The state comptroller reported today that bond rating agencies have analyzed debt ratios in all 50 states and found that Tennessee’s ratio is the lowest. 

“There’s a simple reason why our state’s debt rate is so low-we borrow a small amount of money relative to the size of our government, and we repay it ­quickly,” Comptroller Justin P. Wilson said in a prepared statement. “That’s a credit to our state legislators, who have managed our finances very wisely. They have helped keep the burden that future generations of Tennesseans will have to repay low.”

The study, conducted by New York-based Fitch Ratings, used a metric that is calculated by combining the state’s net tax-supported debt and unfunded pension liabilities, then measuring them against the state’s personal income level, according to the comptroller’s news release. 

Tennessee’s ratio of debt and pension liabilities to personal income was 1.8 percent.

No other state had a ratio below 2.2 percent, and four states had ratios above 20 percent.

Fitch plans to use the debt ratios as a factor in evaluating states’ credit ratings.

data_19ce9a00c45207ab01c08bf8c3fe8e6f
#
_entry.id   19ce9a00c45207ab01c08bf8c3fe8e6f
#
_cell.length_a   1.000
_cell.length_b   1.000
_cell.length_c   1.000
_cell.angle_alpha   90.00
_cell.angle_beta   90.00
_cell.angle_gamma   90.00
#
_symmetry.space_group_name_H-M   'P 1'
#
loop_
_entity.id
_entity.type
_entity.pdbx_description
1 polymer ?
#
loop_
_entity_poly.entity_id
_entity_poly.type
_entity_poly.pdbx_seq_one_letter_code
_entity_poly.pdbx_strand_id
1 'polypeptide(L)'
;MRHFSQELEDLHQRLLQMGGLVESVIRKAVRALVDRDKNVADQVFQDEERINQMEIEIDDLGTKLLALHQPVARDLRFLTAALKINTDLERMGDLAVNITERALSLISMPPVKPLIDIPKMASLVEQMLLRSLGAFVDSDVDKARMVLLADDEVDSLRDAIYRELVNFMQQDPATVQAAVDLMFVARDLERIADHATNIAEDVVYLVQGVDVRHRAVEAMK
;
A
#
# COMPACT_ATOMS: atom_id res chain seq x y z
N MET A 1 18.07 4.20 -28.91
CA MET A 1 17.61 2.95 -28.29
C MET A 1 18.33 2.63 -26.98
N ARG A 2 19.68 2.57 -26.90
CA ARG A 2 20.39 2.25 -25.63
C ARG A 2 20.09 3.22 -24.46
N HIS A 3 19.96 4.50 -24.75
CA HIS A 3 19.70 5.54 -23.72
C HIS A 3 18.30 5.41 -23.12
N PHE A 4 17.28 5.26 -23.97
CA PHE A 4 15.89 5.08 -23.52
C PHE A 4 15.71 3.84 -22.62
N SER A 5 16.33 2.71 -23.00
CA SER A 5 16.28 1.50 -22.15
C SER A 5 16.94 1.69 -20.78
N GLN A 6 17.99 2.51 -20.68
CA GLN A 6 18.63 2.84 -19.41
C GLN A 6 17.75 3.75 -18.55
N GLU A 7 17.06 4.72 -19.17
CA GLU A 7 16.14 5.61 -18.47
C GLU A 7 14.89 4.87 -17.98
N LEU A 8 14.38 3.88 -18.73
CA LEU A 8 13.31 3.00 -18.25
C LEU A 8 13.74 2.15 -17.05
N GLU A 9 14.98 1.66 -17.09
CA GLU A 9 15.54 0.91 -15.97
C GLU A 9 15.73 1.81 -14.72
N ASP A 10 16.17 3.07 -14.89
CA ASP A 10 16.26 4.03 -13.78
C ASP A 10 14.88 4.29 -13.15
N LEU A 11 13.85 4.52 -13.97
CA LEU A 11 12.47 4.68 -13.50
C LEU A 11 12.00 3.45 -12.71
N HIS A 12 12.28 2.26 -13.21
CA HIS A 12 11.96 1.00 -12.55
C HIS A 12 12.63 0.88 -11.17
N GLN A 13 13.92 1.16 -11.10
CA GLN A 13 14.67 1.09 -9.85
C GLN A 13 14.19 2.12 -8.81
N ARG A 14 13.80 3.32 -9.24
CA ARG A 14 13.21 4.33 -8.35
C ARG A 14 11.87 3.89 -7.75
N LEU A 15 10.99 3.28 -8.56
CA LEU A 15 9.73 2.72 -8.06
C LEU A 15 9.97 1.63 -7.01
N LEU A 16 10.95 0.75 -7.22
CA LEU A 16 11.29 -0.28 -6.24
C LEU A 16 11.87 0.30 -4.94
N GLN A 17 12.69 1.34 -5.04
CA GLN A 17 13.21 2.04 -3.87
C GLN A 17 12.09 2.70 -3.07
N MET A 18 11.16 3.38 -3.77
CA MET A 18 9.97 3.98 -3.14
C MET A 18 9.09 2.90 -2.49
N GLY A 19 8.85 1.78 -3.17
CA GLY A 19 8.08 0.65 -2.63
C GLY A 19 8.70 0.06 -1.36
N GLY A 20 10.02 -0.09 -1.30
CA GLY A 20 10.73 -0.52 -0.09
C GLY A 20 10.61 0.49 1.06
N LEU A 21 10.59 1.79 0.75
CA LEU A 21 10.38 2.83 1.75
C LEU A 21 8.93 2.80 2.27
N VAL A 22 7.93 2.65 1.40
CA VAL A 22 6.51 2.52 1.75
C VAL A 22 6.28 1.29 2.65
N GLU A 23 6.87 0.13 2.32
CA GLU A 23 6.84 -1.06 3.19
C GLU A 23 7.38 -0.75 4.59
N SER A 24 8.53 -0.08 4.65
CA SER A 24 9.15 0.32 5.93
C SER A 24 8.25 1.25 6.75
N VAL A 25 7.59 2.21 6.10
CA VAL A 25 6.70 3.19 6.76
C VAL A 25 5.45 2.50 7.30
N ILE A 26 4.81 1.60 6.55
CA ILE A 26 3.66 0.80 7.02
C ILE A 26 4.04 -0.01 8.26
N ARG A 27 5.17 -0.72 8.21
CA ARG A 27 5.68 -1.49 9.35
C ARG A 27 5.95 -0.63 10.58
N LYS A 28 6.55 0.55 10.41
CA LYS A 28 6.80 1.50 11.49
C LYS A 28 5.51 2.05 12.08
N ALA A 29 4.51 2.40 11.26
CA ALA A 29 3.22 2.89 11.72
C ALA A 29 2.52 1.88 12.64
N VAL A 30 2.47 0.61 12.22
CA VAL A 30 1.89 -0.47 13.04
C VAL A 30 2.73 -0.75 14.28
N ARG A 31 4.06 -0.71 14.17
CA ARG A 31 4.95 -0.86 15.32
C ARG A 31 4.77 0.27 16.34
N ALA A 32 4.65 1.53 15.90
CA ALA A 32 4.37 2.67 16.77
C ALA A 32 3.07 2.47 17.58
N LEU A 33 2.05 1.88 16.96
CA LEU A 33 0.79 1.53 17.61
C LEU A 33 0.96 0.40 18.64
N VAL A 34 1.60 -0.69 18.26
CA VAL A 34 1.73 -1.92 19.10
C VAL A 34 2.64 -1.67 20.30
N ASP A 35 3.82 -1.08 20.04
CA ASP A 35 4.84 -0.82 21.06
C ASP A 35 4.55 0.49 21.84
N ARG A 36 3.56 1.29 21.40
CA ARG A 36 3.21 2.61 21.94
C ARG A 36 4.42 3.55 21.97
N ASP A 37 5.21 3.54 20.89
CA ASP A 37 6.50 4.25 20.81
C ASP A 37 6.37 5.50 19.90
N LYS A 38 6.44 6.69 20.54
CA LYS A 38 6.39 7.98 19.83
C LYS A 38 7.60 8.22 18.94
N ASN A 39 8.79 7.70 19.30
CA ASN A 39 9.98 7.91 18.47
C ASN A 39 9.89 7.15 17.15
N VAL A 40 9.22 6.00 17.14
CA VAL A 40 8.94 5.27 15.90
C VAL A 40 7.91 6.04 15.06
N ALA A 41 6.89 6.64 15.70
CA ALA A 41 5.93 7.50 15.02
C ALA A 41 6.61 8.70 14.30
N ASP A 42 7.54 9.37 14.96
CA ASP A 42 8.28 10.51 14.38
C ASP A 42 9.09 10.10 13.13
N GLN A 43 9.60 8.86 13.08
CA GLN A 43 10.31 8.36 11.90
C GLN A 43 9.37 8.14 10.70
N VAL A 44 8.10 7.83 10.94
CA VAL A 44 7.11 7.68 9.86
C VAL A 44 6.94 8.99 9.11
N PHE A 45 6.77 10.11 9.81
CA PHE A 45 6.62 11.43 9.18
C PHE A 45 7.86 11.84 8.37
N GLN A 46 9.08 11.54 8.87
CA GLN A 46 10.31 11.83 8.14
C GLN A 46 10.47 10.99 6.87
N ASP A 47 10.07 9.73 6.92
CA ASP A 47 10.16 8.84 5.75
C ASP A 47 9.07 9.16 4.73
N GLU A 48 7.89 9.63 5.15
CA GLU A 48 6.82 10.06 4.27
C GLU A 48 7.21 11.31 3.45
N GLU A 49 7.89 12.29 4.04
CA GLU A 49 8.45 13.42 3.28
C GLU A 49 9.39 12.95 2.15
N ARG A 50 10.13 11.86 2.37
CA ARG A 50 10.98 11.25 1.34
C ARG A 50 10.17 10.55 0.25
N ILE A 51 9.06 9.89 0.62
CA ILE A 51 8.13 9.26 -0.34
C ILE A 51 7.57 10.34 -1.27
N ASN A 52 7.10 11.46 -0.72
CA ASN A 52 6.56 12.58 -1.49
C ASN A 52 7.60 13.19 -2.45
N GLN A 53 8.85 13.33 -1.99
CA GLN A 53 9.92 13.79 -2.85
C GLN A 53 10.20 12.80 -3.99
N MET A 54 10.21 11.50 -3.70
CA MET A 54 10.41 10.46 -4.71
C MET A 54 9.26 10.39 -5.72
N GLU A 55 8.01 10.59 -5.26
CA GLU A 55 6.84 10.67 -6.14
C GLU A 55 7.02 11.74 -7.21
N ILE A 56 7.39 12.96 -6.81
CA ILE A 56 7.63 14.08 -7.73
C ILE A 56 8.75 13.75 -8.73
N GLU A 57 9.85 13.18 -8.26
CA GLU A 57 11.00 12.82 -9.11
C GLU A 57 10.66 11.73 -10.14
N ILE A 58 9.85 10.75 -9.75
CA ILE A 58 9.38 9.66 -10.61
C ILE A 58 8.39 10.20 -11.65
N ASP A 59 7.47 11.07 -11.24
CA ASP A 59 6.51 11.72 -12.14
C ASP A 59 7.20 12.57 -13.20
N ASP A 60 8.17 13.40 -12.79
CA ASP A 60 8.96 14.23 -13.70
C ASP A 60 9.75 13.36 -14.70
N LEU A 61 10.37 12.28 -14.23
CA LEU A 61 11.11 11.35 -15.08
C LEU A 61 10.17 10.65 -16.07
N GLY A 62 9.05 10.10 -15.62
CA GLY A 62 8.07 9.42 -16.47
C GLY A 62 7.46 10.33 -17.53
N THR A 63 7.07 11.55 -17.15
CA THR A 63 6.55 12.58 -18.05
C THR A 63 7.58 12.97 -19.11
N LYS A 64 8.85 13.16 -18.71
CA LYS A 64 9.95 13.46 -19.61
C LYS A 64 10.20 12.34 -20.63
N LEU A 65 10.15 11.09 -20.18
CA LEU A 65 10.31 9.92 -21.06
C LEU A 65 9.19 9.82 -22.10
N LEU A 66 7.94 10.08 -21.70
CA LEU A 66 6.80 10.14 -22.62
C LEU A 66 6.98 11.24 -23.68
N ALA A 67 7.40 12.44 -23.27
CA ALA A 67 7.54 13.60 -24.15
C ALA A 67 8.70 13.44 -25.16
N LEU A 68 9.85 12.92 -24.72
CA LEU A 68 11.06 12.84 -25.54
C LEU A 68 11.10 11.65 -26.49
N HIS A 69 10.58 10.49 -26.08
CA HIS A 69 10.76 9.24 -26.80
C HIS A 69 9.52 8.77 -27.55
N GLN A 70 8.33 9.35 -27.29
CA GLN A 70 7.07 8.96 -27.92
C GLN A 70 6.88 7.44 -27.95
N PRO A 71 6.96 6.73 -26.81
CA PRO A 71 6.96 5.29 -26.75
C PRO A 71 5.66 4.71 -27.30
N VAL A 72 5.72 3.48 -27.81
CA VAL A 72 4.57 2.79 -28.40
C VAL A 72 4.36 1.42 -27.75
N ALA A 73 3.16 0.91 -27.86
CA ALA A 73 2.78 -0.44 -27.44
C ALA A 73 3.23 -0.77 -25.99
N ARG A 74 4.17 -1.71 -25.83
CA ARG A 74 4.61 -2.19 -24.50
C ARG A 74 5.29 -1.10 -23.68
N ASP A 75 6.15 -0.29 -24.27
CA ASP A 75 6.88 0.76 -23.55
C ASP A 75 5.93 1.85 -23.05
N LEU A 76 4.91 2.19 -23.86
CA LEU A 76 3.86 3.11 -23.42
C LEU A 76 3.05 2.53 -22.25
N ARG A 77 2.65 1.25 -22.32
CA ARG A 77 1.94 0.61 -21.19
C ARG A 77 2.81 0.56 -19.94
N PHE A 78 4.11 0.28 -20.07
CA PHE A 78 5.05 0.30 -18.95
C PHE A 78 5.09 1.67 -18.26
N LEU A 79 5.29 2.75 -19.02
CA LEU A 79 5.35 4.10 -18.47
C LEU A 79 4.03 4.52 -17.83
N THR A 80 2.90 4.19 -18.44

Favorable ratings from Fitch and the other major rating agencies can translate to lower interest rates when the state borrows money, resulting in savings for taxpayers, according to the news release.

Fitch released a similar report last year, in which Tennessee also had the lowest debt ratio.

According to a news release from Lt. Gov. Ron Ramsey, Fitch Ratings State Pension Update Special Report was published July 16. Ramsey’s release was embargoed until July 21. 

“I’m grateful to Fitch Ratings for recognizing Tennessee’s commitment to fiscal discipline,” Senate Finance Chairman Randy McNally said in a prepared statement. “We work hard as a state government to live within our means and pay our debts promptly. I look forward every day to participating in Tennessee’s economic success story.”